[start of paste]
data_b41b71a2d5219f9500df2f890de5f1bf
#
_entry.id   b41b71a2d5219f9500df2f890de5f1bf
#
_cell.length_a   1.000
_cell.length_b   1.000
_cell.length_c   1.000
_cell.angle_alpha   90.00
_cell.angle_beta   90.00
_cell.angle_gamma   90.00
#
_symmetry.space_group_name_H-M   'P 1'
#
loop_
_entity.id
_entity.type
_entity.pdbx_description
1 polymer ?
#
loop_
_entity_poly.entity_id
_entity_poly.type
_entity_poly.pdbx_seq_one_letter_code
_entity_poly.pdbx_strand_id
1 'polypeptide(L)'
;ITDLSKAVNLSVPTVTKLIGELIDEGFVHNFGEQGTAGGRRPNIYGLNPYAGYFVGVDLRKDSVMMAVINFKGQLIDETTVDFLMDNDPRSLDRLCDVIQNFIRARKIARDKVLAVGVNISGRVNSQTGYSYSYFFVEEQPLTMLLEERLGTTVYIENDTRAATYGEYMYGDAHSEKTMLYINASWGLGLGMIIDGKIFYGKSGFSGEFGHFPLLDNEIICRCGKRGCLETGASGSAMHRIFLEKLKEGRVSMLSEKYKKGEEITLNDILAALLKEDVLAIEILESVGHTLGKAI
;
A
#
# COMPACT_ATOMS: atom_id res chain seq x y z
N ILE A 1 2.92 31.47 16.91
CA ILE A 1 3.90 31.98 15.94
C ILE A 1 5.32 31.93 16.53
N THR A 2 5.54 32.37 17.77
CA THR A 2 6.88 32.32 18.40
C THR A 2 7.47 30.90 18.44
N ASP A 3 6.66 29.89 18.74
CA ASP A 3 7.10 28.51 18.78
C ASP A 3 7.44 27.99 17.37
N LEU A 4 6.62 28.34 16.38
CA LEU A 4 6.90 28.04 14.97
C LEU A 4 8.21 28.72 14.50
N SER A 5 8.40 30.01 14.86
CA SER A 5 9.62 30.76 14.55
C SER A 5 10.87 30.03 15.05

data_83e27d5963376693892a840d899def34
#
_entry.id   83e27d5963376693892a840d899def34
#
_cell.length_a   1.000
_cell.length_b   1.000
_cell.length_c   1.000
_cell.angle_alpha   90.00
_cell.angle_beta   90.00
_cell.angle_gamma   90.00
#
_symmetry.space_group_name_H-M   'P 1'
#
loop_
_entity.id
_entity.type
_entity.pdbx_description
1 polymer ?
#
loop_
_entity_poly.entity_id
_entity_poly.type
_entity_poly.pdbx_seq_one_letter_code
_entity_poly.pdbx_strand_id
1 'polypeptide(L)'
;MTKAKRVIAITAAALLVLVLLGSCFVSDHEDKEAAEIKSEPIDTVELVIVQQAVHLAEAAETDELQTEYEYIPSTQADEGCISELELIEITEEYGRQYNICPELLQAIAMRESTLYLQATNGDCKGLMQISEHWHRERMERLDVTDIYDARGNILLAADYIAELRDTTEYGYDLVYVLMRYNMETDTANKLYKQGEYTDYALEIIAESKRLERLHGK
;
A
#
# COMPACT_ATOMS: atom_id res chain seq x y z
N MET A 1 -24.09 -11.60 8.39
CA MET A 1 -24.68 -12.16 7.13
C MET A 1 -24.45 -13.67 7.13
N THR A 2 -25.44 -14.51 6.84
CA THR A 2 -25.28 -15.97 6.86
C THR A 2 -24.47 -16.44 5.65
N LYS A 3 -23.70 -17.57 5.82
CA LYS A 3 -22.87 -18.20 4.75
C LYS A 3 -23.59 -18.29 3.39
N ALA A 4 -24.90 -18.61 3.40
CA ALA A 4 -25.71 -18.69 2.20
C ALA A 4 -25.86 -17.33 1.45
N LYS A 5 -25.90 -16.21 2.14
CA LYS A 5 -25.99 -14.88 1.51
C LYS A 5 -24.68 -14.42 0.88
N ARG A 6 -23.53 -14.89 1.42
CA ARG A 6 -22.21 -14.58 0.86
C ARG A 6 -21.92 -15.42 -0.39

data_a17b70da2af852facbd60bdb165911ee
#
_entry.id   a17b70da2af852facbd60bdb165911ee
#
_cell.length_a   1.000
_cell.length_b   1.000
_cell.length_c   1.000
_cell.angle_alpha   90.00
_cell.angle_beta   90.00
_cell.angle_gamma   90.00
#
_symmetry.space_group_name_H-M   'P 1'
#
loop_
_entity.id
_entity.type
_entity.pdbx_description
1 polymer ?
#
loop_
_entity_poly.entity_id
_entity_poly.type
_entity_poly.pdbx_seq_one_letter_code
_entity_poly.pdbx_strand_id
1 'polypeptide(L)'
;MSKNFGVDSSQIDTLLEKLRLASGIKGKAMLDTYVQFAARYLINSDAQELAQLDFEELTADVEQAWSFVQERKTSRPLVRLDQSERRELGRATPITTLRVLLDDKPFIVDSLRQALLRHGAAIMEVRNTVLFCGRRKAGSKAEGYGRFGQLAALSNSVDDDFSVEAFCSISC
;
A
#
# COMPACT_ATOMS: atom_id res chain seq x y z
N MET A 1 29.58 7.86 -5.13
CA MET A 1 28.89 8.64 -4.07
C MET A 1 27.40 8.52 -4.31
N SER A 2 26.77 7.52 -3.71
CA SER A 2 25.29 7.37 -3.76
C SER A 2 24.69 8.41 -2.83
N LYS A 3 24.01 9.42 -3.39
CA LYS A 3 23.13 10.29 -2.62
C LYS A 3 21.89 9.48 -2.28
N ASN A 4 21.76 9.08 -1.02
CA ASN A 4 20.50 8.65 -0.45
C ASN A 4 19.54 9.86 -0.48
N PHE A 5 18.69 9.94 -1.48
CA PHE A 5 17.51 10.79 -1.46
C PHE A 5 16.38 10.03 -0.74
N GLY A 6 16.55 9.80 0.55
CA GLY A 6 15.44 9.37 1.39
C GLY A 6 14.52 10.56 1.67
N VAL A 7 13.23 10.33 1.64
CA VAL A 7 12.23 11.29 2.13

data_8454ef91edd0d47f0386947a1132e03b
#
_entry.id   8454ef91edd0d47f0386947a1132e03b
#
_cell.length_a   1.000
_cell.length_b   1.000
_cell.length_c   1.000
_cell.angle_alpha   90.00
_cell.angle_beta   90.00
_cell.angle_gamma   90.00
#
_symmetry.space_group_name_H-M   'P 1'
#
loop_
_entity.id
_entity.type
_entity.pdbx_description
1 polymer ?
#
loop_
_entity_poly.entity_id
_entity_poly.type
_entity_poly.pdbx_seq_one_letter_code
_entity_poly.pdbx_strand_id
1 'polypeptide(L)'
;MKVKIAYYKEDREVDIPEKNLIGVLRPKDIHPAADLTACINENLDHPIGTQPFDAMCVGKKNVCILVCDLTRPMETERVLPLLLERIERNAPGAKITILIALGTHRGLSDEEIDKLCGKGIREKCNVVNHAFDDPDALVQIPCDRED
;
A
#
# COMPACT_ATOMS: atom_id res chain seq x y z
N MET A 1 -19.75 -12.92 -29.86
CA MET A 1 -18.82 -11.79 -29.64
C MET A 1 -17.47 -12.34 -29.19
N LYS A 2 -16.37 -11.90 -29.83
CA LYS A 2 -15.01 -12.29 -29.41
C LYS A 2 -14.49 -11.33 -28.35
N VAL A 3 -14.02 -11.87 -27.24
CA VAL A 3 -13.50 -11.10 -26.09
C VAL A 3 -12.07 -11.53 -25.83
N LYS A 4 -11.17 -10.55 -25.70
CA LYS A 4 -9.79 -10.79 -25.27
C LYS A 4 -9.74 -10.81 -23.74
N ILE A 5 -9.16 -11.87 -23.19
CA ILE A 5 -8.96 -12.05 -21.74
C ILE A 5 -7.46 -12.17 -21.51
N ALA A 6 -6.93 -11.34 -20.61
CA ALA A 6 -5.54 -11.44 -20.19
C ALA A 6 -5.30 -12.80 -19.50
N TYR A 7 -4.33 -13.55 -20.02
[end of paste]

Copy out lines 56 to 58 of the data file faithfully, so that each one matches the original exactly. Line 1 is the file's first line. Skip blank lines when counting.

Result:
#
_symmetry.space_group_name_H-M   'P 1'
#